Here’s a clear look at Oculus VR's glove controller prototypes

Nothing spurs hard work and innovation quite like a surprise visit from your boss. Just ask the Oculus Research Lab team who, earlier this morning, received a surprise visit from Facebook CEO, Chairman and Cofounder Mark Zuckerberg.

Zuckerberg documented his visit to the Oculus Research Lab in a post on Facebook and while any post from the Silicon Valley-made billionaire is worthy of your attention, this one in particular is worth checking out because it shows him wearing what look to be a prototype of an Oculus glove controller.

The caption that accompanies the image says that the gloves allow users to draw, type on a virtual keyboard and shoot webs like Spider-Man. 

“The goal is to make VR and AR what we all want it to be: glasses small enough to take anywhere, software that lets you experience anything, and technology that lets you interact with the virtual world just like you do with the physical one,” Zuckerberg writes. 

Sign us up, Zuck. 

“Oculus Rift is already the best VR experience you can buy –  and the technology being built in this lab right now makes me want the future to get here a lot sooner.”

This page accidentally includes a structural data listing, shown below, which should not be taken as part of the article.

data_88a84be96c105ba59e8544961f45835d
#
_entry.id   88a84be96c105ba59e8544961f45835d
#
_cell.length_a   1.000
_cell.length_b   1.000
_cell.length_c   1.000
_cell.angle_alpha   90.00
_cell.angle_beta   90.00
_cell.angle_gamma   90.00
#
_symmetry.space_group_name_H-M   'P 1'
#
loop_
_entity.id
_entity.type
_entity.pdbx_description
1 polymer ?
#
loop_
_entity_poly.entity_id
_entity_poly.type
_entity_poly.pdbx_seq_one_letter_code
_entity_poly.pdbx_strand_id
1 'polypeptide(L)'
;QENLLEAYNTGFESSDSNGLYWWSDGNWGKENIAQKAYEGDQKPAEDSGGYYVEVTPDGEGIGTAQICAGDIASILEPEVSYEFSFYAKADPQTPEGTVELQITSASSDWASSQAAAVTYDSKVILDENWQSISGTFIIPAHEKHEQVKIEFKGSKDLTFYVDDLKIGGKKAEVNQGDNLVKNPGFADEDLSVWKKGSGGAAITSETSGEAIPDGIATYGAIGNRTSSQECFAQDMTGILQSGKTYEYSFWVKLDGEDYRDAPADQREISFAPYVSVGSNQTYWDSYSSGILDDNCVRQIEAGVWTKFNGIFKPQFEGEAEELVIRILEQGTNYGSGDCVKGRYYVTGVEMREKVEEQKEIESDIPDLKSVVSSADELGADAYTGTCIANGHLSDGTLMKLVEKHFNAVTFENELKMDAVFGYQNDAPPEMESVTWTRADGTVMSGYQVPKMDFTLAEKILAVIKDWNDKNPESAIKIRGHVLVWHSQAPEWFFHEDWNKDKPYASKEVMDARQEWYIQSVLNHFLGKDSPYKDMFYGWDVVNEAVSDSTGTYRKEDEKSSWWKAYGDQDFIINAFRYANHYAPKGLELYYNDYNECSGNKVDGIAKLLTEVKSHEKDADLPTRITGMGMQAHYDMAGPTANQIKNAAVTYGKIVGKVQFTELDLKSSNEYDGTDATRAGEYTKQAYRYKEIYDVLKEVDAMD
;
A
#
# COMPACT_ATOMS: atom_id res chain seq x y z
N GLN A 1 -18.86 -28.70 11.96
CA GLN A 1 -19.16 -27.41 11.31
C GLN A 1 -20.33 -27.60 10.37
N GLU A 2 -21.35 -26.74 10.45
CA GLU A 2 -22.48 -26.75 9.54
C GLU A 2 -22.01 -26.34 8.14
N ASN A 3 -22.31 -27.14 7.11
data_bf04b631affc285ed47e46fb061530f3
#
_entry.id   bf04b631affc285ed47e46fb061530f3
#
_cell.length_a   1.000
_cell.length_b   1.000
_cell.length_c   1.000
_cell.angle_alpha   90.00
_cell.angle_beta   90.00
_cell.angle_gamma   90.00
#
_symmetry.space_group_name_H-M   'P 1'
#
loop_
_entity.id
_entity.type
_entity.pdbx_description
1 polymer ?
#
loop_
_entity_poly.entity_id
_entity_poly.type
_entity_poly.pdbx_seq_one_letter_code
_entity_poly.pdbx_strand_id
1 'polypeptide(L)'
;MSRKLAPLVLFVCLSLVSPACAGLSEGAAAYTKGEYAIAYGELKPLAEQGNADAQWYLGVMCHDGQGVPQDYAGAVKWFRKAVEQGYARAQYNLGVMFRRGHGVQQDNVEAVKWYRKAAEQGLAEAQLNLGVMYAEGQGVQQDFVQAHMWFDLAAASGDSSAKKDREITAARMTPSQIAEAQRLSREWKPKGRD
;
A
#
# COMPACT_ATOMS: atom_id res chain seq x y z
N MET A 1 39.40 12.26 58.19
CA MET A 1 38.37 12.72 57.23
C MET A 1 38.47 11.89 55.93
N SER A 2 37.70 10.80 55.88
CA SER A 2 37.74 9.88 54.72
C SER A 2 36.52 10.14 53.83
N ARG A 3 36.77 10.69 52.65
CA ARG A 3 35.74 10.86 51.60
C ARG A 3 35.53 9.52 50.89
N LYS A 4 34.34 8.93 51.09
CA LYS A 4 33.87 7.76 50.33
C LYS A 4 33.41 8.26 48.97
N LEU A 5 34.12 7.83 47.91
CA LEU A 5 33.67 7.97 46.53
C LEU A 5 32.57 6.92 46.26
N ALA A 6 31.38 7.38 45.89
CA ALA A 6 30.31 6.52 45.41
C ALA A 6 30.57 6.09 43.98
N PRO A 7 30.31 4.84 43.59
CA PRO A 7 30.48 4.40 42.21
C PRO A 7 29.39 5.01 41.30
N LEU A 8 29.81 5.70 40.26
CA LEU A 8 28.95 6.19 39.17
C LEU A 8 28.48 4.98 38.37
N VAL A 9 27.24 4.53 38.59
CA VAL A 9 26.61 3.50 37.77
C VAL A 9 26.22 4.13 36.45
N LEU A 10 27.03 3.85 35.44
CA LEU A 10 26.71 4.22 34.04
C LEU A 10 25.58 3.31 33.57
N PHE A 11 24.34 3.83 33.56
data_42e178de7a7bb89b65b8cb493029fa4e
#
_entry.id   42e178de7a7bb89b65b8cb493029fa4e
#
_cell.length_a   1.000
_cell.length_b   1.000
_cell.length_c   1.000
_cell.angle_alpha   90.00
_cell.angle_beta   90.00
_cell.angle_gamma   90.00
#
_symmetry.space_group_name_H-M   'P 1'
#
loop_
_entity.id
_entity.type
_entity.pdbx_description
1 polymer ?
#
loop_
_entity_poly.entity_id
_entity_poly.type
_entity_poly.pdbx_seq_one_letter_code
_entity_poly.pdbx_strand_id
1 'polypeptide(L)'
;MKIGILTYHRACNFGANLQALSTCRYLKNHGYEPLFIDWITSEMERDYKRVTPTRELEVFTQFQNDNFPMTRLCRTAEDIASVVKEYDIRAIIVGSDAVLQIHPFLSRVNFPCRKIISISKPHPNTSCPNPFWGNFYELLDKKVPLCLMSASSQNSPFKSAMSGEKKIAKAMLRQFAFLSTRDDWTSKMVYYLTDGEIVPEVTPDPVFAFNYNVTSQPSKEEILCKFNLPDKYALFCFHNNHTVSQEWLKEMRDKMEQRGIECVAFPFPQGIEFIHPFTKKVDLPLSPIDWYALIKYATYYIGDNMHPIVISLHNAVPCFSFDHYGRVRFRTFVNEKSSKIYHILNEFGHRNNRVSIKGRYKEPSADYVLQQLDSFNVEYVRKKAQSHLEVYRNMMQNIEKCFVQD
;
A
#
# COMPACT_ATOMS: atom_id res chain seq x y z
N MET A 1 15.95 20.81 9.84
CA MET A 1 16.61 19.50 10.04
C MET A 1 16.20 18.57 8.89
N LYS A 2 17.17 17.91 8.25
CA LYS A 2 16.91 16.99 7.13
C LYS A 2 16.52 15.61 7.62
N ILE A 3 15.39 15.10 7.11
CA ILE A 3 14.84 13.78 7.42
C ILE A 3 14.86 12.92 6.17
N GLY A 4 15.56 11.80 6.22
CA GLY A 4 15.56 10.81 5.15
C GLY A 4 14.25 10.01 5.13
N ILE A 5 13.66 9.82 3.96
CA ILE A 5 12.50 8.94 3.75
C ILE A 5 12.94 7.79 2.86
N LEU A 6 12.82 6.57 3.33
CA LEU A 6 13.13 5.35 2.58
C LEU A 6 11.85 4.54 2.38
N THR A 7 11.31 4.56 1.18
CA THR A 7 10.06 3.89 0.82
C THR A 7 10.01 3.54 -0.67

While the post is a bit self-congratulatory (really, Mark, are you sure it’s the best?) the sentiment is one we can get behind: better virtual reality technology is close at hand, quite literally. 

Lending a hand to VR development

Oculus gloves are great, but does that mean HTC Vive and PlayStation VR owners won’t get five-finger tracking in the near future? Not necessarily. 

Manus VR gloves

Manus VR gloves

There's another company called Manus who are working on a solution of their own – one that we got our hands on at last year's GDC

While Manus has an early lead in the race it seems like the race to full-on hand tracking is just heating up.

Nick Pino

Nick Pino is Managing Editor, TV and AV for TechRadar's sister site, Tom's Guide. Previously, he was the Senior Editor of Home Entertainment at TechRadar, covering TVs, headphones, speakers, video games, VR and streaming devices. He's also written for GamesRadar+, Official Xbox Magazine, PC Gamer and other outlets over the last decade, and he has a degree in computer science he's not using if anyone wants it.